Second Chance volunteers Jennifer Newberry and Joyce Wilke rescued a lively yellow kitten recently. These are their stories of Zipper the kitten.
The Rescue, by Jennifer Newberry
About a week ago, I was greeted by a huddle of small children as I walked in to my apartment building on Ash and Stadium in Columbia. These children knew me as "the cat lady" because they had seen me coming and going with my cats and foster cats. They also knew I was a volunteer with Second Chance.
The children stopped me at the door and told me about a mother cat and her litter of kittens that had surfaced during road construction in the lot adjacent to ours. They told me how the construction workers had given them money to buy food and water for the cats. Before the oldest child could finish his sentence, the youngest one interrupted with, "Can you help the kitten?"
The kids introduced me to a lively yellow kitten that was bouncing back and forth on the stairs in the middle of the construction site, happily chasing his tail while buzz saws where whirring about twenty feet away. I got to know this kitten over a few days and saw he was very friendly, playful, and loved being petted so much he would "make biscuits" in the air as he walked around you. I watched him as he chased the feet of the construction workers and tried to play with the specks of wood kicked up from piles of sawdust.
I put out a request to Second Chance that night, asking how to get him accepted since I had never brought in a stray before. Another volunteer, Joyce Wilke, asked me where the kitten was, and the next day I came home to find her talking to the construction workers as her husband put the kitten in the back of her car. I knew she already had litters at home and yet, here she was, taking this kitten home for Second Chance.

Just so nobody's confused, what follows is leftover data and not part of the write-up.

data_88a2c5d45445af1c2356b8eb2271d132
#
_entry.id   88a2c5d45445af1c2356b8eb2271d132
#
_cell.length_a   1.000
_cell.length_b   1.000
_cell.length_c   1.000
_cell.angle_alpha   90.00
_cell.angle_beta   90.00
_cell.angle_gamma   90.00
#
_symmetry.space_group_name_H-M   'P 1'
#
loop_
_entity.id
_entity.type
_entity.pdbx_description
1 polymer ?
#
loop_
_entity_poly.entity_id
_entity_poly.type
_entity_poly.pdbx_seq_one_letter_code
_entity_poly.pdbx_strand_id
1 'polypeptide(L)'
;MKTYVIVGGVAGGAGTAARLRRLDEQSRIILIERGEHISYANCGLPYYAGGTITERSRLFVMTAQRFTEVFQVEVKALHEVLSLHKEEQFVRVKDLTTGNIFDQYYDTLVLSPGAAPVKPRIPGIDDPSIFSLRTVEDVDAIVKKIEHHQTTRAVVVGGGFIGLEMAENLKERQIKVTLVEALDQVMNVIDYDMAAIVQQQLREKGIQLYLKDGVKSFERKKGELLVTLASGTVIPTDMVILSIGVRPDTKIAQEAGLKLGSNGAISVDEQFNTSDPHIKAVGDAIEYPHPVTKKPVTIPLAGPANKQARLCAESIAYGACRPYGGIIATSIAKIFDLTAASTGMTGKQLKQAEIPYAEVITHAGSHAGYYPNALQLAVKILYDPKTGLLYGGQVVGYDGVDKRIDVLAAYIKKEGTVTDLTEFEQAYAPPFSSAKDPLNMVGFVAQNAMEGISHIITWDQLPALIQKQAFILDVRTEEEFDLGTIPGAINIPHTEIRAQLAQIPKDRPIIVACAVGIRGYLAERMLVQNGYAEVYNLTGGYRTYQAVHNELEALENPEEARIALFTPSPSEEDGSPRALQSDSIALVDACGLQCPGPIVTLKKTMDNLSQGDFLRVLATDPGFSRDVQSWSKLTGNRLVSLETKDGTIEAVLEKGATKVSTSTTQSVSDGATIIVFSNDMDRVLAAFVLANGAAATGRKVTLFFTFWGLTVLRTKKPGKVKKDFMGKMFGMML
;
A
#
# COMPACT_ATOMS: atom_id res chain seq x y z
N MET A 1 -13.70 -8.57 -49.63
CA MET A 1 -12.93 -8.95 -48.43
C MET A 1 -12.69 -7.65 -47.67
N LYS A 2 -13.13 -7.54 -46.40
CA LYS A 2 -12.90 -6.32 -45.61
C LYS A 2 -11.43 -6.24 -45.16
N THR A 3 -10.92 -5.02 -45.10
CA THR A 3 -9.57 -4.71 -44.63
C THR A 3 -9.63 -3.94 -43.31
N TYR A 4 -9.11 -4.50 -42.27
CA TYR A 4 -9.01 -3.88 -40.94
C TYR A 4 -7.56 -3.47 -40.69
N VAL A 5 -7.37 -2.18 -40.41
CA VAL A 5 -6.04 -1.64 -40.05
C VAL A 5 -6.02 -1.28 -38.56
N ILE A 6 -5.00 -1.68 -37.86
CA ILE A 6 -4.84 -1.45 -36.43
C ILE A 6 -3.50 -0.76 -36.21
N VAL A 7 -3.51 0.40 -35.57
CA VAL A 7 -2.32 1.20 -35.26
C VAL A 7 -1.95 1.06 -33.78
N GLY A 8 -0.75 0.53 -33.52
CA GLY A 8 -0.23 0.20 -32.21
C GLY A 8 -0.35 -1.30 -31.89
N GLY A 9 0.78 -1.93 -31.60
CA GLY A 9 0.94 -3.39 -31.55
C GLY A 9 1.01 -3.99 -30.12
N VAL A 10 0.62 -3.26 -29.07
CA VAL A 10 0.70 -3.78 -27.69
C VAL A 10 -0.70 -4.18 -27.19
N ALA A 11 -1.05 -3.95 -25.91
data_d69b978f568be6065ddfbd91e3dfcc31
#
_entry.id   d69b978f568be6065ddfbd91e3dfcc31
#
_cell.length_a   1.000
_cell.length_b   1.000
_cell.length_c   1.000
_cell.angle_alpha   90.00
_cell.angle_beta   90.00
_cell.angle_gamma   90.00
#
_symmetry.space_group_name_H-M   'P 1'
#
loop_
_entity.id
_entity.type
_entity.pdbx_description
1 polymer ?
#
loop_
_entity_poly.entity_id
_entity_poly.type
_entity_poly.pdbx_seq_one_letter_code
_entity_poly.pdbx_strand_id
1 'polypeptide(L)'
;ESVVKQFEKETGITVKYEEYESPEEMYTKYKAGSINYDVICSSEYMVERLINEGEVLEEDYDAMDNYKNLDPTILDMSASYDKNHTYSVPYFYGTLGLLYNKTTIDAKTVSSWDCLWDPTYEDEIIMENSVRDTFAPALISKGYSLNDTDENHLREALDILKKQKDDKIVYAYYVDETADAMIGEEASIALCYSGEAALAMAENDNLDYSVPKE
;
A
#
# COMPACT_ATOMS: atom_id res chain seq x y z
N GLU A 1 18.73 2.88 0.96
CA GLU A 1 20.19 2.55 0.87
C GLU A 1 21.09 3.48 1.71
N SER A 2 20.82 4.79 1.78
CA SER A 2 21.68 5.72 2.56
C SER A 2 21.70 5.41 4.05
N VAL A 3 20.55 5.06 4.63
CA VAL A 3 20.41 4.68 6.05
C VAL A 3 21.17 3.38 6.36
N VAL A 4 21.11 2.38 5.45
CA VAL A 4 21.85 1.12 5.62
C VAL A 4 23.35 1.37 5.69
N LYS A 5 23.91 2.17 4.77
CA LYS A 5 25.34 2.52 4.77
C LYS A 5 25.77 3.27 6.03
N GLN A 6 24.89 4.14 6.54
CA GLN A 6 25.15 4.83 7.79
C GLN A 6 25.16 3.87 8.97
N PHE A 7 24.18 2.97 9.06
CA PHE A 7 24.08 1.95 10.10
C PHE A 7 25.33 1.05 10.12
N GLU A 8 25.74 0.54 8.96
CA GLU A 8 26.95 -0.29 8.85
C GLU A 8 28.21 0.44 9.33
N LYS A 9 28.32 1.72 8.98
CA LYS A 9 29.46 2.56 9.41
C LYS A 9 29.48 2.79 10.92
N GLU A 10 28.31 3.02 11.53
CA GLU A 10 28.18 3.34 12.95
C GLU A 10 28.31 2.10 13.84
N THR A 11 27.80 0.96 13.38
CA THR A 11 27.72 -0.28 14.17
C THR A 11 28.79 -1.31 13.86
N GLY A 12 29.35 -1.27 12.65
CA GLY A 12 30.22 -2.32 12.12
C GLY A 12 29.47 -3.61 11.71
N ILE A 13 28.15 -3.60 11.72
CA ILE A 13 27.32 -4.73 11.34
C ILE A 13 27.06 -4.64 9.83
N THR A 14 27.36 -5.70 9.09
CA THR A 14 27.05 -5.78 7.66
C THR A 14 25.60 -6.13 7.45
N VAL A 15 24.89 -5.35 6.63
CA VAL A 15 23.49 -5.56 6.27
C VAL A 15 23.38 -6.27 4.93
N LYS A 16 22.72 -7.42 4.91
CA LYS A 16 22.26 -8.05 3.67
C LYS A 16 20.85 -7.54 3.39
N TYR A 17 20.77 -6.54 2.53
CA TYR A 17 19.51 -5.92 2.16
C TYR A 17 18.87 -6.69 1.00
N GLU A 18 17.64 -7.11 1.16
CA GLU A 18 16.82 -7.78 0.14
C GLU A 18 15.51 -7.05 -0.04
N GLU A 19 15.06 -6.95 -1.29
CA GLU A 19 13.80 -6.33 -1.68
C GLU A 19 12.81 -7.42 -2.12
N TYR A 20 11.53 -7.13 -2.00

The Intake to Second Chance, by Joyce Wilke
Jennifer Newberry, a Second Chance volunteer, posted on our Facebook group about an orange stray kitten near her apartment complex. Since I handle intake of public cats for Second Chance, I made it a point to go by and check him out the next day. As I drove up to the construction site, I saw a cute kitten watching the workers above him. He seemed to be about 4 months old.
The kitten was friendly and easy to pick up. The construction workers told me how cats came out around dusk and ran the kitten off from the food that was being set out for him. They seemed worried that between cars zipping around all the time and the mean cats in the area, the kitten probably would not survive.
I took the kitten home and named him Zipper, as he liked to run up and down the hallway chasing other kitties and then slide on the floor. Within a few days, he was neutered and vaccinated. As he was healing, I noticed his energy was dwindling and thought it was the stress of his medical procedure. When he stopped eating, I quickly took Zipper to a doctor. The vet said he had a bacterial infection that was probably from drinking stagnant water while a stray.
Zipper responded quickly to the antibiotics and is now zipping around again. He still will not eat when there are other cats around – a direct result of being bullied by the other stray cats. Of interest, he is not afraid of loud noises, even a vacuum cleaner! I think this is from his time around the construction crew on Stadium.
I believe we rescued Zipper from traffic, construction, mean cats and infectious elements. He has been adopted through Second Chance and found his forever home complete with other playmates.
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